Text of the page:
I've just moved to Berlin and as someone with ADHD I'm looking for an employer that is neurodiversity-friendly.

What would be the best way to go about finding such an employer or making sure that any prospective employers I encounter through conventional methods such as recruiters are receptive to those with my condition?

If it makes any difference I'm looking for a senior JavaScript full-stack/front-end (React) position.

  • It's very hard to decipher what you are asking, are you saying you are looking for employers specifically looking for persons with ADHD? I would be surprised if any came up...
    – James T
    May 31, 2018 at 10:37
  • Hi and welcome to Workplace SE! Unfortunately your question as originally worded was off-topic for this site as we can't really answer specifics about which companies have this sort of attribute so I've edited your question to try and make it on-topic. Hopefully it still meets your needs but if not feel free to revert the edit or try one of your own.
    – motosubatsu
    May 31, 2018 at 10:40
  • @JamesTrotter I've seen some companies who list having ADHD as a pre for QA/testing related jobs.
    – Erik
    May 31, 2018 at 11:23
  • 2
    This question seems extremely clear to me. The questioner is clearly asking how to find an employer that will be friendly towards his ADHD and how to check if an employer they find is okay with it.
    – user
    May 31, 2018 at 12:10
  • 1
    for everyone's info Neurodiversity is the accepted term for a number of dyslexia, autism, ADHD, dyspraxia and other neurological conditions May 31, 2018 at 18:18

2 Answers 2


Unfortunately it can be difficult to determine before hand what the company's reaction will be, and especially in larger companies it can depend which department you are in.

One useful technique is to look for or ask for copies of their policy on disabilities and medical conditions. If they don't have a policy that's probably a bad sign.

Beyond that it's best to wait until they have shown interest in you. Depending on the severity of your condition you might be able to do interviews and progress quite far before it becomes an issue. Once they are seriously considering you as a potential employee it is easier to simply tell them about your condition, explain what support or adaptations you will need, and ask if they feel that is okay.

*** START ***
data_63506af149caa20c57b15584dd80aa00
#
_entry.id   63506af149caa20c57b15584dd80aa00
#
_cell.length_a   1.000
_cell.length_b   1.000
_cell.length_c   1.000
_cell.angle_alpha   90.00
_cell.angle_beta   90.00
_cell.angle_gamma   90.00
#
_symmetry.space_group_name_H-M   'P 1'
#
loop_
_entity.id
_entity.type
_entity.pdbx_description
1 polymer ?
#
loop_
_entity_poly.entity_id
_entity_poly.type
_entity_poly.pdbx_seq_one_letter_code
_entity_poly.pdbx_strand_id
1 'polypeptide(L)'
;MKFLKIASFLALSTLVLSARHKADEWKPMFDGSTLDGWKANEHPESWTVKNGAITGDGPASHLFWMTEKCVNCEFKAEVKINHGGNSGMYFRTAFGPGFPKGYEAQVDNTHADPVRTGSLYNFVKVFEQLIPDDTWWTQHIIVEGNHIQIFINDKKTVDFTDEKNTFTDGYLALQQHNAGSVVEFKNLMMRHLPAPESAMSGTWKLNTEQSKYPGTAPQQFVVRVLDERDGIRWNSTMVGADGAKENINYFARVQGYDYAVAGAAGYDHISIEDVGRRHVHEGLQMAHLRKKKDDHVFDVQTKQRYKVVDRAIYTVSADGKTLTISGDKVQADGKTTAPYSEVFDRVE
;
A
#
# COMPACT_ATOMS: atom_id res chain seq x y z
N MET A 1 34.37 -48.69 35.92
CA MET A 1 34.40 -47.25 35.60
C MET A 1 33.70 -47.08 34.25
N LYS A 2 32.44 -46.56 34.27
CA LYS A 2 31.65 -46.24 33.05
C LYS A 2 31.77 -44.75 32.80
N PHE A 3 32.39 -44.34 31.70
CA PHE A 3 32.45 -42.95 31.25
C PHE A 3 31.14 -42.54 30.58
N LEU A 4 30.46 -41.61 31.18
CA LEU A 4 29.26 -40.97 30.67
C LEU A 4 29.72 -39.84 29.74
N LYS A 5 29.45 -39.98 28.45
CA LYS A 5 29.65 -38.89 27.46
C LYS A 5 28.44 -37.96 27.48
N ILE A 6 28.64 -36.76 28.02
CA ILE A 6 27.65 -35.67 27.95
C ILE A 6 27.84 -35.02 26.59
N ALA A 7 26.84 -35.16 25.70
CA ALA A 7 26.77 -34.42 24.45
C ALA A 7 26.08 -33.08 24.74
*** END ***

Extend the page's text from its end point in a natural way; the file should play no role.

It does potentially waste some of your time, but telling them up front before they actually know you and understand that it's not something scary or debilitating might get you nowhere. And of course, you have to be willing to walk away if it doesn't seem right.

  • 3
    Do note, that smaller/early startups may hardly have any policy/handbook specifically for disabilities, which doesn't necessarily means they would exclude people based on it or are otherwise insensitive. That being said +1 for the latter part of your answer.
    – Leon
    May 31, 2018 at 14:26
  • I can definitely agree with some of this based on published research (which is unfortunately not very clear what it's data source for the following quote is): "Most employers do not understand the implications of ADHD. They panic that it is a profound and prolonged condition and are not aware that it can be effectively treated and that reasonable adjustments can be easily made that will improve occupational functioning." Jun 10, 2018 at 9:43

I would not seek out place where you are the diversity hire and they are really nice and understanding.

Instead find a place where your way of being is kind of normal and you are just a fellow geek who sometimes has a meltdown when the cafeteria changes menu items around.

As a rule of thumb I would look for:

  • tech companies over companies that also happen to have a tech department
  • small companies over large ones
  • hardcore tech over client interaction
  • T-Shirts over suits

Geeky places tend to be accepting of eccentricities.

During the interview process, don't talk about your "disability". Instead - depending on your personal flavor of ADHS - ask something like "I am one of those guys who can go into deep hacking trance until the problem is solved. Can I have a quiet place to work?".

  • I'm not sure why you assume ADHD = tech. The usual (also bad) assumption is Aspie = tech. The former trope has yet to get any google hits for me. Jun 10, 2018 at 9:28
  • I assume "senior JavaScript full-stack/front-end" = tech.
    – manduca
    Jun 10, 2018 at 9:30
  • Yes, I also say the "software industry" tag. Why do yo presume a software-focused company would be more ADHD-friendly than a random company with an IT department? Jun 10, 2018 at 9:31
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    It is my experience (25 years, mostly in computer security) that there is a strong correlation. Go to defcon, look at people who get the "mathematics of symbolic execution" talk. The really really good guys have a higher chance of being non-neurotypical or at least eccentric. Think John Carmack. They also tend to go into hardcore tech as opposed to applied. Because they can. Also hardcore geek culture - while having it´s problems - tends to be very accepting of unusual social behavior. (Again: Just correlation. I know people with mad skills who are completely normal)
    – manduca
    Jun 10, 2018 at 9:48
  • Ok, non-neurotypical-friendly makes some sense, although frankly, an Aspie is likely to be the opposite of ADHD in a number of ways... Jun 10, 2018 at 9:50

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